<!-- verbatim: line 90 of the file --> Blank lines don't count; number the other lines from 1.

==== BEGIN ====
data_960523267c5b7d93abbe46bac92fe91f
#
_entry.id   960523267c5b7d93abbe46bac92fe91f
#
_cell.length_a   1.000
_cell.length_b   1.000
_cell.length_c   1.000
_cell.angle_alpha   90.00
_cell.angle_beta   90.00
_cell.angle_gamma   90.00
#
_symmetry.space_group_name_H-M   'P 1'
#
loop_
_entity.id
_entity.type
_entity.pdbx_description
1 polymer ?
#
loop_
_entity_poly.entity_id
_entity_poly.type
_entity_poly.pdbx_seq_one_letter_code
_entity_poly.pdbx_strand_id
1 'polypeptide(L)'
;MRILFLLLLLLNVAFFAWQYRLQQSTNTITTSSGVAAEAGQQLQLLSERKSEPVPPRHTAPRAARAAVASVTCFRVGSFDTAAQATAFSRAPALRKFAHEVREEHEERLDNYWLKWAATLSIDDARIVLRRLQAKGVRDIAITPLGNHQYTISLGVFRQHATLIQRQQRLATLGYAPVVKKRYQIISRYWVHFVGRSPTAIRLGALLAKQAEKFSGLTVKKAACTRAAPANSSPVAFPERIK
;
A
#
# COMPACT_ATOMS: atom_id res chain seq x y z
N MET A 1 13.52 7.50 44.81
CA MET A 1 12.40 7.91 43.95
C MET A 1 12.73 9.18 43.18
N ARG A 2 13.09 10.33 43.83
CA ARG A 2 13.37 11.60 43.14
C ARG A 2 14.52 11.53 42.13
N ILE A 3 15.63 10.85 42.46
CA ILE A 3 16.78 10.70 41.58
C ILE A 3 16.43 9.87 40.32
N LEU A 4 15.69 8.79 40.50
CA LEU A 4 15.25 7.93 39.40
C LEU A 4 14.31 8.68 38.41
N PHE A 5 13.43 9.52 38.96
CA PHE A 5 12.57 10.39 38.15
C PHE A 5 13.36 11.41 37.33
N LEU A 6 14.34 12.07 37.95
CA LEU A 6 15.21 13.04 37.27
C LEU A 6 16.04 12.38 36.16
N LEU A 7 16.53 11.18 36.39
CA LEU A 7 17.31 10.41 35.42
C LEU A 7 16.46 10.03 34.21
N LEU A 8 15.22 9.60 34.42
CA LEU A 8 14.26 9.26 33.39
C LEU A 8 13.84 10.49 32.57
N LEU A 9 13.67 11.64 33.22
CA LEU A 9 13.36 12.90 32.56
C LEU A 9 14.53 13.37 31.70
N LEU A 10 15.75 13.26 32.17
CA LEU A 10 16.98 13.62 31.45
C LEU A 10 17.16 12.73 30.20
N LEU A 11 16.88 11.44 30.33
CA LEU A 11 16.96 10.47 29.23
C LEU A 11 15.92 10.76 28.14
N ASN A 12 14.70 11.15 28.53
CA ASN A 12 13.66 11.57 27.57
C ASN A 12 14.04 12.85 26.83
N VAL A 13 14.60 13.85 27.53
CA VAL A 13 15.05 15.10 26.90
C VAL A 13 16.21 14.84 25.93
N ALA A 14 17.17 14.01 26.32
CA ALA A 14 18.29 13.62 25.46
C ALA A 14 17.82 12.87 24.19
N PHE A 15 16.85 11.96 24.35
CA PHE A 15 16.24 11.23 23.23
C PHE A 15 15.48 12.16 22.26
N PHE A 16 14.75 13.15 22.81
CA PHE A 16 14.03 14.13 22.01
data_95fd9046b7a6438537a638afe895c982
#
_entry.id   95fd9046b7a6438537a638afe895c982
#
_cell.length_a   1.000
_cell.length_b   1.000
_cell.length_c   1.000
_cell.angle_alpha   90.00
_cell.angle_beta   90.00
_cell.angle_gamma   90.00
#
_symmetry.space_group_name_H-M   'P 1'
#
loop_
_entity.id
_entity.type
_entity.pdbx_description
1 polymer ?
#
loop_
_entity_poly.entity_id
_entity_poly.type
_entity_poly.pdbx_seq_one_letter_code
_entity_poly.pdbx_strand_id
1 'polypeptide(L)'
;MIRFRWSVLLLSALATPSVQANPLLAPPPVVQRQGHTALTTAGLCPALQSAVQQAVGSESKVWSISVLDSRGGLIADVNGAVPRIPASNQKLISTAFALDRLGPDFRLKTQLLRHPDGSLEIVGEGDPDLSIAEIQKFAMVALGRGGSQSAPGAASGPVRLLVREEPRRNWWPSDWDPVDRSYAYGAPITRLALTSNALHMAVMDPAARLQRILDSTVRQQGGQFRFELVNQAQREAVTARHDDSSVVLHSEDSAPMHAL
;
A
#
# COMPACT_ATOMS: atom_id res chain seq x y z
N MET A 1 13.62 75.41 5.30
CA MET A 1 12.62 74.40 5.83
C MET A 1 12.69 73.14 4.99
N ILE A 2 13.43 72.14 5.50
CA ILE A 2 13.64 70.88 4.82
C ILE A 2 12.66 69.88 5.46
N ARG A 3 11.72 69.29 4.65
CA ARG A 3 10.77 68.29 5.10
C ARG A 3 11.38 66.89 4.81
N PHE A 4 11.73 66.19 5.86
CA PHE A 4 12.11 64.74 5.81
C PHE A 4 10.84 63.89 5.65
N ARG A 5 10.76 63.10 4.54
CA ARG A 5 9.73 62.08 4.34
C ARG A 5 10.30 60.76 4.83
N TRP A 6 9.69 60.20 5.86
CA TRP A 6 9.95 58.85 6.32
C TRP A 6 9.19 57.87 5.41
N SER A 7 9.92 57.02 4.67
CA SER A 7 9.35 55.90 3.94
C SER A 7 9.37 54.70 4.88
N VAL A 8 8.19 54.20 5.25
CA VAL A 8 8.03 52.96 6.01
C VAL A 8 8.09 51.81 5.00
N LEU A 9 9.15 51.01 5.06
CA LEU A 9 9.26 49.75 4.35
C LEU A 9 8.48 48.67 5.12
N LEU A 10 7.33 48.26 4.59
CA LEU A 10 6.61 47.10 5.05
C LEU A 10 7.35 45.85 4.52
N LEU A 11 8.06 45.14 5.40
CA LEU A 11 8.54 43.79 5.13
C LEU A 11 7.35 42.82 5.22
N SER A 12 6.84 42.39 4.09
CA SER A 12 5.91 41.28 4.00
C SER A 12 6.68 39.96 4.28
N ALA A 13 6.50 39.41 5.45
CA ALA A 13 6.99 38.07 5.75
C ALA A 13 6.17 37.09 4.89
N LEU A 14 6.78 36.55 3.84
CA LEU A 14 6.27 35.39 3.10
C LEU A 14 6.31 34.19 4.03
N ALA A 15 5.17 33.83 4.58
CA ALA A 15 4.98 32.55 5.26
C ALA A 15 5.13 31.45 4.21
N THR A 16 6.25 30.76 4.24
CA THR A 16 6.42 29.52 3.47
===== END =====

#